A: I’ve been twice to Kentucky to walk where Lincoln walked and explore the hills and hollows where he grew up. I’ve descended into several of the known caverns there to picture how he might have felt when he got stuck. I’ve been to all of the Lincoln museums and national sites in Kentucky to soak it in and ask lots of questions. I’ve read every book I could find on Lincoln’s Kentucky years, including chapters in larger biographies, pored over primary sources, like interviews, auction receipts, and land sale documents. For the timeline, I dove deep into every resource I could find, skimming for references to Lincoln with animals, loving that his affection for animals stayed with him all the way until the end. It makes me cry to think of his dog Fido and his horse, Old Bob, at his funeral. The picture of Old Bob, riderless, in the funeral procession, is powerful. Most all of this didn’t make it into the book, but I love research, and, as a former appellate lawyer, I’m a stickler for detail.

Q: Tell us your journey of your debut picture book.

A: My journey on this book began years ago when I was teaching middle school. We were reading an excerpt from Russell Freedman’s book on Lincoln and a sentence about Abe’s childhood caught my attention. I wanted to know more about his best friend then and their adventures. I threw myself into research, discovered Austin Gollaher, Abe’s best friend, and had my local library send for a copy of his narratives. Back then, the book was dusty and old in a college archive room. Now it is available online. I had the deep pleasure of telling Russell about my hopes to write a picture book about Lincoln’s childhood, and he encouraged me. When I was getting my MFA, I learned how to take the massive amount of information I had and draw out just a thread for a picture book narrative. HONEY is the culmination of those efforts.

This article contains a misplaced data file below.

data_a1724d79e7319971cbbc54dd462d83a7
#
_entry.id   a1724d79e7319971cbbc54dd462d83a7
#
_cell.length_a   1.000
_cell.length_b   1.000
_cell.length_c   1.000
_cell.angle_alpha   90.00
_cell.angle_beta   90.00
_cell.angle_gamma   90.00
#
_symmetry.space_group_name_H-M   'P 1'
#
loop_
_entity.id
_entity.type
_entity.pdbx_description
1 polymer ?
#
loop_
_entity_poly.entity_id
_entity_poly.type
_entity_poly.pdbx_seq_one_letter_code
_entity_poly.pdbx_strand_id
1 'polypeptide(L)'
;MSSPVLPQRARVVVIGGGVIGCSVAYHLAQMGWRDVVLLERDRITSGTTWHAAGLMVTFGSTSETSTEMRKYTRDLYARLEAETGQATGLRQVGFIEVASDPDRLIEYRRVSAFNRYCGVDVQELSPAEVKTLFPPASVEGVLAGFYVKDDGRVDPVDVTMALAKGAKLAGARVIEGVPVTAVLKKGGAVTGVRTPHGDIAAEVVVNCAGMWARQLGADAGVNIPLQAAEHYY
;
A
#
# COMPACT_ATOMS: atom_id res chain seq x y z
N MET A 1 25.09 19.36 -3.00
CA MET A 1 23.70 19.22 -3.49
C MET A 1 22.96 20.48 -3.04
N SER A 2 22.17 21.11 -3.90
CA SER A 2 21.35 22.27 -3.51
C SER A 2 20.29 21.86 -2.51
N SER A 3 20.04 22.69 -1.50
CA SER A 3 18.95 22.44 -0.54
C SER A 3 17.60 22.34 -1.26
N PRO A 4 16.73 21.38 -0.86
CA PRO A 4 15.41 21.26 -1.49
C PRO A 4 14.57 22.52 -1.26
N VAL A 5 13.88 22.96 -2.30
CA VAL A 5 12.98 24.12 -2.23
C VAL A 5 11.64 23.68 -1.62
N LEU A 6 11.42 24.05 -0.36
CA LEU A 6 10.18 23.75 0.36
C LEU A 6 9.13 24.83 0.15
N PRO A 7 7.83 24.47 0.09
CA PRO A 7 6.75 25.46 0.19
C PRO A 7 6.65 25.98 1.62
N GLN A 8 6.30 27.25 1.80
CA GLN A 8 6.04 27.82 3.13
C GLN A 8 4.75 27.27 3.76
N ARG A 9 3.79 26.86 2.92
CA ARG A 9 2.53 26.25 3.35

Q: Lastly, what do you hope is the readers big take away from Honey?

A: I hope children and adults fall in love with Honey and his boy. I hope readers feel the story is both grounded in its time and timeless.

Curriculum Guide:

Activity Kit: 

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**Thank you to Blue Slip Media for the copy for review and giveaway & to Shari Swanson for her participation!**

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Fred’s Big Feelings: The Life and Legacy of Mister Rogers
Author: Laura Renauld
Illustrator: Brigette Barrager